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Now, send money through Gmail: Google PDF Print E-mail

Now send money by Gmail

Sending money to someone till date involved a lot of painstaking procedures. Login to your bank account, request for a money transfer, input their account number, then your amount, then enter transaction password, wait for OTP, done, HUH! And for all of this to be done comfortably, you would need to use a PC or a larger tablet. No doubt it can be done via your smartphone, but the experience is not as great.

Now, you can send money as simply as sending them an email. Yes, Google has introduced sending money via email, using Gmail. All needed is a simple Google Wallet account and you can send and receive money by a simple Gmail email. For now, the service is only available in the US and UK, but it will definitely be here soon. If you see a Rupee symbol in your email, then you have received, or can send money by a simple click on it and enter the amount. The money is then transferred to or from your Google Wallet, which needs to be linked.

 

How to use it:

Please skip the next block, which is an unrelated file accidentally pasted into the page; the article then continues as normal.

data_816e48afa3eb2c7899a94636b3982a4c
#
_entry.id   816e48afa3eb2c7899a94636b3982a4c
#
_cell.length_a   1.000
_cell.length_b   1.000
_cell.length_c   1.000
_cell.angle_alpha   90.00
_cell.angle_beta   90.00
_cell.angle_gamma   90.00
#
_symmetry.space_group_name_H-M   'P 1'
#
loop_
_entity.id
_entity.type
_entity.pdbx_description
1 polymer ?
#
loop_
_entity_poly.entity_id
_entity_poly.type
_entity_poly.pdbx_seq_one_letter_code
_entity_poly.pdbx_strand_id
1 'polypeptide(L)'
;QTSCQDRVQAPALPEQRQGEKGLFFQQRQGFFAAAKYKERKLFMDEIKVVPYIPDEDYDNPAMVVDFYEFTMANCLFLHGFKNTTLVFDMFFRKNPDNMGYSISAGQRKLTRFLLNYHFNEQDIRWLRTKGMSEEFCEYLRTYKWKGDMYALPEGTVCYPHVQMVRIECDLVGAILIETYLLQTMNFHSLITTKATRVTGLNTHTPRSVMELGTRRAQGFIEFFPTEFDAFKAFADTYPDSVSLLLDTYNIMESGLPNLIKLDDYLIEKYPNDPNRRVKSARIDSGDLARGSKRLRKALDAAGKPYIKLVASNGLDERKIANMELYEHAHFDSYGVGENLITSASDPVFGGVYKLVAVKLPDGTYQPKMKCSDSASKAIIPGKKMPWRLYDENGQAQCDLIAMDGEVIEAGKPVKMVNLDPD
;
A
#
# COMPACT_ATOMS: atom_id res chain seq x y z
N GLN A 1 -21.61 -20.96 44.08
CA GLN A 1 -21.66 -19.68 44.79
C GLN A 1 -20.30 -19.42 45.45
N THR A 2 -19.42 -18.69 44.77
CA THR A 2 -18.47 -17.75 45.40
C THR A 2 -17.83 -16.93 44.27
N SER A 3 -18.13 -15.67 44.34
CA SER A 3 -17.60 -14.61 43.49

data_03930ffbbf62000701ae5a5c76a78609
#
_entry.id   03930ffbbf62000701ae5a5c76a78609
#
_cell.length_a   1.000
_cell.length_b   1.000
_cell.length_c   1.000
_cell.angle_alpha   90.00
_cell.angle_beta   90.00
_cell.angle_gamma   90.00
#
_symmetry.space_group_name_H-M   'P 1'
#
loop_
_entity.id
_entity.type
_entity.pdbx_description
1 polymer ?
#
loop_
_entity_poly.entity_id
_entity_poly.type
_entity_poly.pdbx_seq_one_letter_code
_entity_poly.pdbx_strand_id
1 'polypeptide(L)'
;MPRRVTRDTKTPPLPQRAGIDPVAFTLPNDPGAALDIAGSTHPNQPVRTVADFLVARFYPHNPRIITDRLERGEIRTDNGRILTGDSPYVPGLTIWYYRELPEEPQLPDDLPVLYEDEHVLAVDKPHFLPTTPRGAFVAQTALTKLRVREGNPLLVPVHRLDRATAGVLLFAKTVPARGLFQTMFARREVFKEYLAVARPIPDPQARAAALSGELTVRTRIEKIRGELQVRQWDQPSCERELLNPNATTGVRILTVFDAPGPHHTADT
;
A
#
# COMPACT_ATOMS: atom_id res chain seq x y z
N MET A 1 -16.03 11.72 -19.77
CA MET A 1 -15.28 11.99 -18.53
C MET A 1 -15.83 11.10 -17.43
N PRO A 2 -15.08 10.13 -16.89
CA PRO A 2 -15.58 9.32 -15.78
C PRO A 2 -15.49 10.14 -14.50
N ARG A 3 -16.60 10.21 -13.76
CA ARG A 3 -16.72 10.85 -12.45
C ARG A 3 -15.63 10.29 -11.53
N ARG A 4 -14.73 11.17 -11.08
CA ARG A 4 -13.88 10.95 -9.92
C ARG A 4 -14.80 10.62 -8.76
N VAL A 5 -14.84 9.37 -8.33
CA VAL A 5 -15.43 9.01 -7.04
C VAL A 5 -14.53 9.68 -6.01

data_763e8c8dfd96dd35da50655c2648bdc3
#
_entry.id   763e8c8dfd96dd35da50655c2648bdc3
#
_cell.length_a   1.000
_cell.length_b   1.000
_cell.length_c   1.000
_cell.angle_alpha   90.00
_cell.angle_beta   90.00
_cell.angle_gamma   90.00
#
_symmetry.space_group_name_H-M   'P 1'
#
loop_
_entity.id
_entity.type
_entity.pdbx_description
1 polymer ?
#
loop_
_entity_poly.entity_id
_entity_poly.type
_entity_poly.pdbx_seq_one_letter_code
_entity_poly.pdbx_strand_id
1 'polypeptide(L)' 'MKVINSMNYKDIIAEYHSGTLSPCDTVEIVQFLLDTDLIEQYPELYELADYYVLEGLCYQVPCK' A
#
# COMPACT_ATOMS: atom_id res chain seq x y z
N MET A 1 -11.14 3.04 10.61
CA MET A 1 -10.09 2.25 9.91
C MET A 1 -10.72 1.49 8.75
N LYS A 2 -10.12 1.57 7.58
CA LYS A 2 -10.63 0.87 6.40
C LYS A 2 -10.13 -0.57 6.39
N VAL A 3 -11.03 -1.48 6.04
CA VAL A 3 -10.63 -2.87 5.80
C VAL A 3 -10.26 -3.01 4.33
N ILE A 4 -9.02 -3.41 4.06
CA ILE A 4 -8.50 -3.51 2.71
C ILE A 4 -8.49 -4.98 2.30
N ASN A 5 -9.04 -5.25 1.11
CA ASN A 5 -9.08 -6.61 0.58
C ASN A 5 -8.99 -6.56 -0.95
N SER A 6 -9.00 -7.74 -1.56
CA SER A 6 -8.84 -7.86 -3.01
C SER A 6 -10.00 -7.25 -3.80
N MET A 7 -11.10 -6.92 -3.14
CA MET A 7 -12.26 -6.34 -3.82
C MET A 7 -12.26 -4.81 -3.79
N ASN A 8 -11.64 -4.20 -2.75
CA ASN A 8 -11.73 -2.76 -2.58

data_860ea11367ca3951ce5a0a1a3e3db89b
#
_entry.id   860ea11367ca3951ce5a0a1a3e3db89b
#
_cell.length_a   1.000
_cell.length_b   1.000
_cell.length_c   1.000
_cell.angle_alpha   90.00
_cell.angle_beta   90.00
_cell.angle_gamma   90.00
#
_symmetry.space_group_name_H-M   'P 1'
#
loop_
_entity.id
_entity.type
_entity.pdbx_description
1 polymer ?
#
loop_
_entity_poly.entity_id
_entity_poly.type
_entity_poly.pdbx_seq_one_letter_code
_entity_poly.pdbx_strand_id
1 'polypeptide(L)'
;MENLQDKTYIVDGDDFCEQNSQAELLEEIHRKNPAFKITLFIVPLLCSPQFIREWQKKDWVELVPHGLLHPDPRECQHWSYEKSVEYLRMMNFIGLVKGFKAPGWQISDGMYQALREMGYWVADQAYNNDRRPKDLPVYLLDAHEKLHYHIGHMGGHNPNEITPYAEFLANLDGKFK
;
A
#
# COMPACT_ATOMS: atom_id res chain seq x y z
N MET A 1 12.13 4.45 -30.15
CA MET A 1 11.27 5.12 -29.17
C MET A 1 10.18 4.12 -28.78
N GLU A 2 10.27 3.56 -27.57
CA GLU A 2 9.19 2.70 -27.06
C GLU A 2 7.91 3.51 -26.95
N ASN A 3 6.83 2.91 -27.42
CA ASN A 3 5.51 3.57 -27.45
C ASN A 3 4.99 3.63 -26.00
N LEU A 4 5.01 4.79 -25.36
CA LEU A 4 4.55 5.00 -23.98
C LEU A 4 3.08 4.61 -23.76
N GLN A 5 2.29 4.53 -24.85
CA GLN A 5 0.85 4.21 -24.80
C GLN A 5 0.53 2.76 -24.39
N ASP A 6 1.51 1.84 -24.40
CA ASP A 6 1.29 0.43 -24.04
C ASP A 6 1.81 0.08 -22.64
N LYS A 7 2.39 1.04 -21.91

Send or request money in Gmail, as easily as sending a picture. Just click the $ sign in your attachments bar. If you are in the US or UK, for now, and over 18 years of age, all you need to do is to click on currency symbol in the email while composing (when you send an email) or accept / return (when receiving the email). Your Google Wallet will be debited or credited accordingly and you can then transfer the amount to your linked bank account.

Don’t have Google Wallet? No issues—when sending money, if you click on the currency symbol, you will be asked for your bank account’s debit card. The rest is assured. However, the receipient has to have a Google Wallet account for receiving the amount. The recipient can also accept or return the amount if they desire.

Is it safe?

Google Wallet is protected by a fraud monitoring service and fraud protection guarantee. You can lock your Google Wallet by using a PIN and alternatively, you can disable the feature till you need to use it again.

If you think this is just another service to add to the already existing money transfer market, then you should know that Facebook has one up their sleeves too.

 
 
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